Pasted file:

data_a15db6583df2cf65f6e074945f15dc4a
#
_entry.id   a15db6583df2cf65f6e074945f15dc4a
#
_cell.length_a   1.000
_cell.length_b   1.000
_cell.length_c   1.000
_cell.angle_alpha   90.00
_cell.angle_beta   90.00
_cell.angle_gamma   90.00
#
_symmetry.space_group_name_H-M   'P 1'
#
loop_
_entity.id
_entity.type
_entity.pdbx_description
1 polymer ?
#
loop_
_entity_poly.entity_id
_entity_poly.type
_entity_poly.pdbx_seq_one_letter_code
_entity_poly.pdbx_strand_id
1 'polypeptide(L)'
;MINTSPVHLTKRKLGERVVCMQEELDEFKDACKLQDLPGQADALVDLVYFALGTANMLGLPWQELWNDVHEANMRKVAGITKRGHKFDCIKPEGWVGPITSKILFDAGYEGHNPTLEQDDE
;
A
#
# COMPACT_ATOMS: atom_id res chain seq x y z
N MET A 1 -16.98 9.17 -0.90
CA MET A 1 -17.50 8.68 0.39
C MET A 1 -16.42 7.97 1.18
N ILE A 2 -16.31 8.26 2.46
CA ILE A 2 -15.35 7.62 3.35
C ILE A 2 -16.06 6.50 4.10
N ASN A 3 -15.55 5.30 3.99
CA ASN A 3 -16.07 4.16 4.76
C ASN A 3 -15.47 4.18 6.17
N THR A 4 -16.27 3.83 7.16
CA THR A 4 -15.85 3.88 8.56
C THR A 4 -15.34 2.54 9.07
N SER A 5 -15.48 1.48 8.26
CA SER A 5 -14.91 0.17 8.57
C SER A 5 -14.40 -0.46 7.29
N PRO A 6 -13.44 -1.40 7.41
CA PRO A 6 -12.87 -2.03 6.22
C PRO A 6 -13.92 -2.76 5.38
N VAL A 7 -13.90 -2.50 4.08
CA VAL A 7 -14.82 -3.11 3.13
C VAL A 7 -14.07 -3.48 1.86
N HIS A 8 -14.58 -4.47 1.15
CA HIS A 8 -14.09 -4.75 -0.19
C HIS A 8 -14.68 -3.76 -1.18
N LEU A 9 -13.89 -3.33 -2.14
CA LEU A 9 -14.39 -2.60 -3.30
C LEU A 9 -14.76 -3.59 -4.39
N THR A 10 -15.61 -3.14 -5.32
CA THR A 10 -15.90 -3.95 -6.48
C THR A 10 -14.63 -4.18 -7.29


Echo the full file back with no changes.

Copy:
data_a15db6583df2cf65f6e074945f15dc4a
#
_entry.id   a15db6583df2cf65f6e074945f15dc4a
#
_cell.length_a   1.000
_cell.length_b   1.000
_cell.length_c   1.000
_cell.angle_alpha   90.00
_cell.angle_beta   90.00
_cell.angle_gamma   90.00
#
_symmetry.space_group_name_H-M   'P 1'
#
loop_
_entity.id
_entity.type
_entity.pdbx_description
1 polymer ?
#
loop_
_entity_poly.entity_id
_entity_poly.type
_entity_poly.pdbx_seq_one_letter_code
_entity_poly.pdbx_strand_id
1 'polypeptide(L)'
;MINTSPVHLTKRKLGERVVCMQEELDEFKDACKLQDLPGQADALVDLVYFALGTANMLGLPWQELWNDVHEANMRKVAGITKRGHKFDCIKPEGWVGPITSKILFDAGYEGHNPTLEQDDE
;
A
#
# COMPACT_ATOMS: atom_id res chain seq x y z
N MET A 1 -16.98 9.17 -0.90
CA MET A 1 -17.50 8.68 0.39
C MET A 1 -16.42 7.97 1.18
N ILE A 2 -16.31 8.26 2.46
CA ILE A 2 -15.35 7.62 3.35
C ILE A 2 -16.06 6.50 4.10
N ASN A 3 -15.55 5.30 3.99
CA ASN A 3 -16.07 4.16 4.76
C ASN A 3 -15.47 4.18 6.17
N THR A 4 -16.27 3.83 7.16
CA THR A 4 -15.85 3.88 8.56
C THR A 4 -15.34 2.54 9.07
N SER A 5 -15.48 1.48 8.26
CA SER A 5 -14.91 0.17 8.57
C SER A 5 -14.40 -0.46 7.29
N PRO A 6 -13.44 -1.40 7.41
CA PRO A 6 -12.87 -2.03 6.22
C PRO A 6 -13.92 -2.76 5.38
N VAL A 7 -13.90 -2.50 4.08
CA VAL A 7 -14.82 -3.11 3.13
C VAL A 7 -14.07 -3.48 1.86
N HIS A 8 -14.58 -4.47 1.15
CA HIS A 8 -14.09 -4.75 -0.19
C HIS A 8 -14.68 -3.76 -1.18
N LEU A 9 -13.89 -3.33 -2.14
CA LEU A 9 -14.39 -2.60 -3.30
C LEU A 9 -14.76 -3.59 -4.39
N THR A 10 -15.61 -3.14 -5.32
CA THR A 10 -15.90 -3.95 -6.48
C THR A 10 -14.63 -4.18 -7.29